The closest female relatives of Frederick VII were his paternal aunt, Princess Louise Charlotte of Denmark, who had married a scion of the cadet branch of the House of Hesse, and her daughters. However, they were not agnatic descendants of the royal family, thus not eligible to succeed in Schleswig-Holstein.
The dynastic female heiress reckoned most eligible according to the original law of primogeniture of Frederick III was Caroline of Denmark (1793–1881), the childless eldest daughter of the late king Frederick VI. Along with another childless daughter, Wilhelmine of Denmark (1808–1891), Duchess of Glücksburg, and sister-in-law of Christian IX, the next heir was Louise, sister of Frederick VI, who had married the Duke of Augustenburg. The chief heir to that line was the selfsame Frederick of Augustenburg, but his turn would have come only after the death of two childless princesses who were very much alive in 1863.
The House of Glücksburg also held a significant interest in the succession to the throne. A more junior branch of the royal clan, they were also descendants of Frederick III through the daughter of King Frederick V of Denmark. Lastly, there was yet a more junior agnatic branch that was eligible to succeed in Schleswig-Holstein. There was Christian himself and his three older brothers, the eldest of whom, Karl, was childless, but the others had produced children, and male children at that.
Prince Christian had been a foster "grandson" of the "grandchildless" royal couple Frederick VI and his Queen consort Marie (Marie Sophie Friederike of Hesse). Familiar with the royal court and the traditions of the recent monarchs, their young ward Prince Christian was great-nephew of Queen Marie and descendant of a first cousin of Frederick VI. He was brought up as Danish, having lived in Danish-speaking lands of the royal dynasty and had not become a German nationalist, which made him a relatively good candidate from the Danish point of view. As junior agnatic descendant, he was eligible to inherit Schleswig-Holstein, but was not the first in line. As a descendant of Frederick III, he was eligible to succeed in Denmark, although here too, he was not first-in-line.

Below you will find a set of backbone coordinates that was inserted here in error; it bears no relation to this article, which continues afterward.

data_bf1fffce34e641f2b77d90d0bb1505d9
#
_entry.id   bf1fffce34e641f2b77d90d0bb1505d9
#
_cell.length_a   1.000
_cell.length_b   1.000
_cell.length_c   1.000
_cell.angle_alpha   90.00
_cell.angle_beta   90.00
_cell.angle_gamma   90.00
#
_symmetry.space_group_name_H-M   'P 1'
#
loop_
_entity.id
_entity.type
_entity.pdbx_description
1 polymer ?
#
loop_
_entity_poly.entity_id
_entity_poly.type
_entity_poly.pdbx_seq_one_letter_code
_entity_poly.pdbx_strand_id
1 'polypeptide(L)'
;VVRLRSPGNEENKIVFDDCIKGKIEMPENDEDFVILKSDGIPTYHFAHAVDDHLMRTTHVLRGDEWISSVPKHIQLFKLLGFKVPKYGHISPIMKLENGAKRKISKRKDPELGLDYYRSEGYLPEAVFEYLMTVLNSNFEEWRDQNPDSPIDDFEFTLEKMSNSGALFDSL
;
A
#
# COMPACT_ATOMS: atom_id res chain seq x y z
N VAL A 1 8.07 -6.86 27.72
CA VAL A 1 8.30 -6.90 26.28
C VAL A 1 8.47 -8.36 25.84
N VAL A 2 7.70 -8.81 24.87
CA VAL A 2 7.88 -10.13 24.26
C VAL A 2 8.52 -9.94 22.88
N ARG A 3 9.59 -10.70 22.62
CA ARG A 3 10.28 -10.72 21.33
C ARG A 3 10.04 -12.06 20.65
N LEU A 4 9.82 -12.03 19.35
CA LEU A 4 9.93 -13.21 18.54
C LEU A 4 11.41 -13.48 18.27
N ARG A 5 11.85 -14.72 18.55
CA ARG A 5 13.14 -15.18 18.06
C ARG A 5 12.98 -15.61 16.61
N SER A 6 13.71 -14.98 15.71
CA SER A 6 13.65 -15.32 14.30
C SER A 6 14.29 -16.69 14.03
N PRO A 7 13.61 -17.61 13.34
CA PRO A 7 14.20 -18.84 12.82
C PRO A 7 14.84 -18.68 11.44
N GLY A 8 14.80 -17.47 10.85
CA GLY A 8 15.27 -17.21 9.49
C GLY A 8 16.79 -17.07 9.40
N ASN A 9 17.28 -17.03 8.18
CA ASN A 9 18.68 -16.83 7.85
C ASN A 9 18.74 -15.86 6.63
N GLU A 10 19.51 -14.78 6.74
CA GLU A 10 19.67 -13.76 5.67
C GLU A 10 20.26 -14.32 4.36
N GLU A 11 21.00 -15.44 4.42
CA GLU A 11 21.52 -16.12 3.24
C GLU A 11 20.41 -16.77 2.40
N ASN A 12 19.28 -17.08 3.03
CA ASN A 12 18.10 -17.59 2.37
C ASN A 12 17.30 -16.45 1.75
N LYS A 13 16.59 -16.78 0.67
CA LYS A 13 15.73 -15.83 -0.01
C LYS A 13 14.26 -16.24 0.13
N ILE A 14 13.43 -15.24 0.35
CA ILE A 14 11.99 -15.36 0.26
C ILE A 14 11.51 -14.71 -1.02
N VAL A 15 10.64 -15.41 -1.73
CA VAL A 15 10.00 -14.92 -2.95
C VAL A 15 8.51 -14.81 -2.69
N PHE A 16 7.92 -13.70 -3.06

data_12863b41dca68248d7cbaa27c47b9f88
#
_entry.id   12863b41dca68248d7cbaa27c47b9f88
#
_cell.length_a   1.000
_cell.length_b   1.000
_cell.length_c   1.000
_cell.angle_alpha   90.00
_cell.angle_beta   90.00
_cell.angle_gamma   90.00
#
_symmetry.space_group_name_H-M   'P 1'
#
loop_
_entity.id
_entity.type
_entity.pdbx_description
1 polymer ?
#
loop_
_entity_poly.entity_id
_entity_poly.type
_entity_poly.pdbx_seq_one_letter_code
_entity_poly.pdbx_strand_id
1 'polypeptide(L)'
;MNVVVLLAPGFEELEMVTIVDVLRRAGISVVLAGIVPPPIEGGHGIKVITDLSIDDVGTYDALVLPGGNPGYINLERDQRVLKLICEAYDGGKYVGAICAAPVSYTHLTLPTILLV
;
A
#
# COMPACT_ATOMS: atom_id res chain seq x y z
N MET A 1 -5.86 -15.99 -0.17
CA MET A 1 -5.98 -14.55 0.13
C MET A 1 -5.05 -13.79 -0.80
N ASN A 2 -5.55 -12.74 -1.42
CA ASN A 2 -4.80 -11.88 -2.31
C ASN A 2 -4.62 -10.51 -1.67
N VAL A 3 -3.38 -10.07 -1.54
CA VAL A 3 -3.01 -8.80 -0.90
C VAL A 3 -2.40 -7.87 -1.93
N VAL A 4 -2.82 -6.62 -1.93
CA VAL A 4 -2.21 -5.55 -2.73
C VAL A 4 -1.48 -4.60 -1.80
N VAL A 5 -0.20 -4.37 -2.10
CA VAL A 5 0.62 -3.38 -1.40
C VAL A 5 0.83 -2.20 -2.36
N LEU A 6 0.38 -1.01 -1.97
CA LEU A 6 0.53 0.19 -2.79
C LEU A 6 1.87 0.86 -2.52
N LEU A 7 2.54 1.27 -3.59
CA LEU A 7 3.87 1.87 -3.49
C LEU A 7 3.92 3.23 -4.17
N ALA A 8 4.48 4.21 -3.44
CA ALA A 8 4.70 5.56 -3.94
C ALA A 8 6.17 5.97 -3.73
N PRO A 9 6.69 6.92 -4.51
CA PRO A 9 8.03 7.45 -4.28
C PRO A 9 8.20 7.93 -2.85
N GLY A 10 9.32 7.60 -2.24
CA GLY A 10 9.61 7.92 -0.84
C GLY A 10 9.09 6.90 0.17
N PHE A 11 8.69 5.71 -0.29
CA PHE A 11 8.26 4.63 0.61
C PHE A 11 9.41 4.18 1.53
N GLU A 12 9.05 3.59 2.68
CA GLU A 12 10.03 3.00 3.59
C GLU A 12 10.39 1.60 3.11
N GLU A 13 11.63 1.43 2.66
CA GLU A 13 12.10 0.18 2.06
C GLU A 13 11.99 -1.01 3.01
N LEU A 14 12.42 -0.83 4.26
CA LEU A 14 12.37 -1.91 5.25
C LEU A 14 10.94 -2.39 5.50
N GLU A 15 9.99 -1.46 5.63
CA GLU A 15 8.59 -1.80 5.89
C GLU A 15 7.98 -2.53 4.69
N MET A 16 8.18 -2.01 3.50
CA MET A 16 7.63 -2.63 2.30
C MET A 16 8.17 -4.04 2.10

In 1842, Christian married Princess Louise of Hesse, daughter of the closest female relative of Frederick VII. Louise's mother and brother, and elder sister too, renounced their rights in favor of Louise and her husband. Prince Christian's wife was now the closest female heiress of Frederick VII.